11-07-2013, 08:09 AM
I'd have preferred for Kayaba to have had some kind of grudge against humanity or society, a desire to toy with people (well there is one guy who fits that qualification) or had a full on god complex that provoked him to trapping people in a death game. About the most you can get out of this is he had some kind of god complex but he didn't really want to be god, he just wanted to create a world where he could do what he was not able to do in reality and play in it. That's a decent reason to make SAO an interactive full dive game but not a good motivation to allow so much senseless death. The author seemed to toss in the death factor to up the stakes but he could have managed much of the same story and probably a better story if they were just stuck in the game but would not have their brains fried if their HP hit zero. The characters had plenty of motivation to finish the game and get out even without the high chance of death hanging over them and lets not pretend this show didn't cheapen death on a regular basis.
Do you like making Fantasy Schedules? Come check out Elsewhere
Read ramblings from myself and other animation and comic enthusiasts on The Scratch Pad
11-07-2013, 02:35 PM
Originally Posted by Nobodyman
You seem to be taking my words to mean that the sum of everyone's suffering was worth it for just Kirito and Asuna to meet. What I meant was that the suffering that just Kirito and Asuna went through was worth it for them to meet. Bad things happen to people all the time. People meet and fall in love under bad circumstances all the time. That doesn't mean they need to be happy about the fact that some bad thing brought them together, but they don't need to feel guilty about it either.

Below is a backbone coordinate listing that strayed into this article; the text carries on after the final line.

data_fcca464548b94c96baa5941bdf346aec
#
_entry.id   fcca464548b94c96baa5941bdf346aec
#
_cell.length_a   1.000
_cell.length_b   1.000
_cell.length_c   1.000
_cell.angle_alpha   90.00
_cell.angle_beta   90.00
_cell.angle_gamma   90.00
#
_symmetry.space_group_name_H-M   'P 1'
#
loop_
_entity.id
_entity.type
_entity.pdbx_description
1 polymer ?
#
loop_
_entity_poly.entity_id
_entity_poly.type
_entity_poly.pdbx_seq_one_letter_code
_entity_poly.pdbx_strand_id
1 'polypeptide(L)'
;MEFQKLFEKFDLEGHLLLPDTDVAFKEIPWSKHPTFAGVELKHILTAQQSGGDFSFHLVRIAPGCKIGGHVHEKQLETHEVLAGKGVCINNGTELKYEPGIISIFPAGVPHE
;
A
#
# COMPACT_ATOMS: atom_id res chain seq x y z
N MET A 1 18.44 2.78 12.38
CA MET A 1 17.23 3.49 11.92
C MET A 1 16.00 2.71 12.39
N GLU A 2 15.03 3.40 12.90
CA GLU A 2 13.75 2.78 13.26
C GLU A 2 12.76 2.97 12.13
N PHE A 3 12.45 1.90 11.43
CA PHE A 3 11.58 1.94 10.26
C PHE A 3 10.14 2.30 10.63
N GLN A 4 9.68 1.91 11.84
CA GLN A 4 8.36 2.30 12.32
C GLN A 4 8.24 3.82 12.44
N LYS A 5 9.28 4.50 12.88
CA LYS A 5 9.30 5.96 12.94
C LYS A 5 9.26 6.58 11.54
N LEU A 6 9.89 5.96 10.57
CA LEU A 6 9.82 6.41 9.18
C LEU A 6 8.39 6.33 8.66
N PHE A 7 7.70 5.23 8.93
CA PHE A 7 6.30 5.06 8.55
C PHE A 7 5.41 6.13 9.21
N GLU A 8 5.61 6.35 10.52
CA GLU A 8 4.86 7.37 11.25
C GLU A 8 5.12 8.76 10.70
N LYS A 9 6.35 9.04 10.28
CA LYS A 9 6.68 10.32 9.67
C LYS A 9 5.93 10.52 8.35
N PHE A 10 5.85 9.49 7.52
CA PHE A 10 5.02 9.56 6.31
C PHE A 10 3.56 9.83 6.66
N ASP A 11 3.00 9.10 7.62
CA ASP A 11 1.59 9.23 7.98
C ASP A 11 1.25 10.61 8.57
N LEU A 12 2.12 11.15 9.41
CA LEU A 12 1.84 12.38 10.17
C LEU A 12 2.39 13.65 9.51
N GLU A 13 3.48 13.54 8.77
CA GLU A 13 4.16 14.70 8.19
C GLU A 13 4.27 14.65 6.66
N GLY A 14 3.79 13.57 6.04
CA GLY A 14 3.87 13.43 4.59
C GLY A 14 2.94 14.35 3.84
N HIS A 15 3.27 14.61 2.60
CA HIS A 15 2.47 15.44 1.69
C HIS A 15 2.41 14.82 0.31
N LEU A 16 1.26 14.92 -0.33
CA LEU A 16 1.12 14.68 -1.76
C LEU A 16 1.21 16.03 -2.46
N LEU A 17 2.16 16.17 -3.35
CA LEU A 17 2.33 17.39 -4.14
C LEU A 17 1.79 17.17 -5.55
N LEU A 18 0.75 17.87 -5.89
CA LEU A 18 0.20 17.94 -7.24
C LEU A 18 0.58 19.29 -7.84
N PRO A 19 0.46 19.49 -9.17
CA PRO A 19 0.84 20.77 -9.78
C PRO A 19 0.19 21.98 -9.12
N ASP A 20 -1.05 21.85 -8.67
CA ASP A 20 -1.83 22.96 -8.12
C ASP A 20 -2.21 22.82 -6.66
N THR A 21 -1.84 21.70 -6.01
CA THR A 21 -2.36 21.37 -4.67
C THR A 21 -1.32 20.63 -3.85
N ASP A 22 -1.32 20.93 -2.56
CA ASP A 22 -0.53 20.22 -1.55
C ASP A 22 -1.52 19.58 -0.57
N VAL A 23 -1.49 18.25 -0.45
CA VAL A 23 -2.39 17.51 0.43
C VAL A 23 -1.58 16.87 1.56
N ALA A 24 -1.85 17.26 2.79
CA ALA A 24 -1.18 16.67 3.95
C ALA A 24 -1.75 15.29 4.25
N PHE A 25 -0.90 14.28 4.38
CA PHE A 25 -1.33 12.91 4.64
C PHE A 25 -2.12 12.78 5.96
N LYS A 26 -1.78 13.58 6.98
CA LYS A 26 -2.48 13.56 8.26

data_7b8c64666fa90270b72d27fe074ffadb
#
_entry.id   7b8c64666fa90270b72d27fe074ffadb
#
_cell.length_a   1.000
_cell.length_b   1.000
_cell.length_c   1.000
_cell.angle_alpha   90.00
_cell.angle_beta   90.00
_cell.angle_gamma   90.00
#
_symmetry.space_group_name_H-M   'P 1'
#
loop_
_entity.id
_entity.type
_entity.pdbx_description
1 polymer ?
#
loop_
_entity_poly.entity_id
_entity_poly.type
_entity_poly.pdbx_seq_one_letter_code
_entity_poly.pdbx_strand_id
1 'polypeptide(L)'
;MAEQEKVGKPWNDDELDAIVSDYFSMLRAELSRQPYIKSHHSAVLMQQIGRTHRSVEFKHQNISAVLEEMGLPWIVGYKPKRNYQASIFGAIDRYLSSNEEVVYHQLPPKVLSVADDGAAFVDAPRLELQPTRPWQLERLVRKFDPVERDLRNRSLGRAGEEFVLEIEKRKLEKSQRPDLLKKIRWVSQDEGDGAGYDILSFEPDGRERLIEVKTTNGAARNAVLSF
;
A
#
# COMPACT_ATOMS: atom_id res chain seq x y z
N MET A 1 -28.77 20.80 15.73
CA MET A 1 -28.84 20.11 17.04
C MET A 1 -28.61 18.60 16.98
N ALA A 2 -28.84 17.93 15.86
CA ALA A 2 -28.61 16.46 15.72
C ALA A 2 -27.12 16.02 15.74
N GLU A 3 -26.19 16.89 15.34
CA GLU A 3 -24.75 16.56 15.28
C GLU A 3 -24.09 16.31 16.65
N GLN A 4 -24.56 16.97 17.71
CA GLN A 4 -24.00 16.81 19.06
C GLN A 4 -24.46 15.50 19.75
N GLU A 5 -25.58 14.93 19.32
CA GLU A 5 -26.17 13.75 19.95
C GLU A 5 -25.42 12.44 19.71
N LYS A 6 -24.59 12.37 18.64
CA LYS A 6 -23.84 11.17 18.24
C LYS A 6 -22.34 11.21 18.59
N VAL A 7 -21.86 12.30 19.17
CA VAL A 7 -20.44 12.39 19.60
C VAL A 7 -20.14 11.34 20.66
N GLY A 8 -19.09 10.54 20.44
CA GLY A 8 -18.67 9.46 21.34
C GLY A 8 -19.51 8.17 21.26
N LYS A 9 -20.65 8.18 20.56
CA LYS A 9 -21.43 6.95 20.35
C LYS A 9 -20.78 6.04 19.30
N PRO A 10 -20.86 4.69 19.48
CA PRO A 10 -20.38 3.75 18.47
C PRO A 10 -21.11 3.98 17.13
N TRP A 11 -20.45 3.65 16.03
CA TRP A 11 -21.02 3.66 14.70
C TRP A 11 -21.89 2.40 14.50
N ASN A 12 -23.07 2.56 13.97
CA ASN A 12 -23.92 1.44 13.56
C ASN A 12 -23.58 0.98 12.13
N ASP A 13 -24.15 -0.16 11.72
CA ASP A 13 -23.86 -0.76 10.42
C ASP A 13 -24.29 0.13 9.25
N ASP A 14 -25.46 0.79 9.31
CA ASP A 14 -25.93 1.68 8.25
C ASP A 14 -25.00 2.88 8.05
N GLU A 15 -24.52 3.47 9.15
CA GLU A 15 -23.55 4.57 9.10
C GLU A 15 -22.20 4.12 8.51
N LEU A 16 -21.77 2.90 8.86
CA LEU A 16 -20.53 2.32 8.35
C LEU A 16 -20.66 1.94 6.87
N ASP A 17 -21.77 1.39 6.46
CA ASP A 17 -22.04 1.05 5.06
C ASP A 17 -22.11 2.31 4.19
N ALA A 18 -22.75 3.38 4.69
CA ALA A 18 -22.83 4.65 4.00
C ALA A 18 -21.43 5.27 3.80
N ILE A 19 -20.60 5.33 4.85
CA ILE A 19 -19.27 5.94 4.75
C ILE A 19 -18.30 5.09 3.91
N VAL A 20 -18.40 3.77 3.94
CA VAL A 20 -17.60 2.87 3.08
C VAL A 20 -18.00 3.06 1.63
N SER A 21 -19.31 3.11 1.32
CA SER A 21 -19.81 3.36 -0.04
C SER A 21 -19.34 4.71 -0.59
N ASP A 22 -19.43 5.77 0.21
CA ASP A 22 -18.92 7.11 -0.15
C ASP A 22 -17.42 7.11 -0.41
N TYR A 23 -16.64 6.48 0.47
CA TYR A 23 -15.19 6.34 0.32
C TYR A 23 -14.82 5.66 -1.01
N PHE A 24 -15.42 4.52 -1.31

Originally Posted by Monte
The whole point of the show to this point (yes, the "theme") is that your life and your happiness is what you make of it. Most people can't change the circumstances that they live in, but if you accept the things you can't control, most people can make their life worth living (obviously there are extreme exceptions, so please you don't need to remind me of genocide or slavery). Asuna said that she used to think that every day in the game was a day lost in the real world, but after meeting Kirito, she came to realize that she wasn't losing a day in the real world, she was gaining a day there. She used to think it was unfair what happened to her, and that her death in the game would be meaningless. But after falling in love with Kirito and building their life together, she no longer was thinking about the crime that was committed against her. Instead of wallowing in victimhood, she started living her life again.
Having Kayaba forget his initial reason for his plan is a reflection of this. It no longer mattered to Kirito and Asuna why they were victims, or why they had the bad luck to be caught up in his crime. As Kayaba said, it became something better than he could have even imagined. For him, whatever hatred or vengeance led him to commit such a crime no longer mattered, because his new life became something better than his oldest fantasy. Again, THIS IS NOT A JUSTIFICATION. But, this was true for Kirito and Asuna as well. Yes, there are obviously grieving families who will rightfully want answers, but it's not for Kirito and Asuna to answer. They were victims as well, but they were lucky enough to be able to make the best of it. I've said many time before, your enjoyment of this show ultimately boils down to whether or not you like Kirito and Asuna. Since it's about them and their lives. Not a search for answers, not a quest to defeat a villain. Yes, those things are there, but just in the background. The show is really just about them trying to make life worth living again. And if you like them, you should like the show. Clearly some of you don't, and that's fine. I do.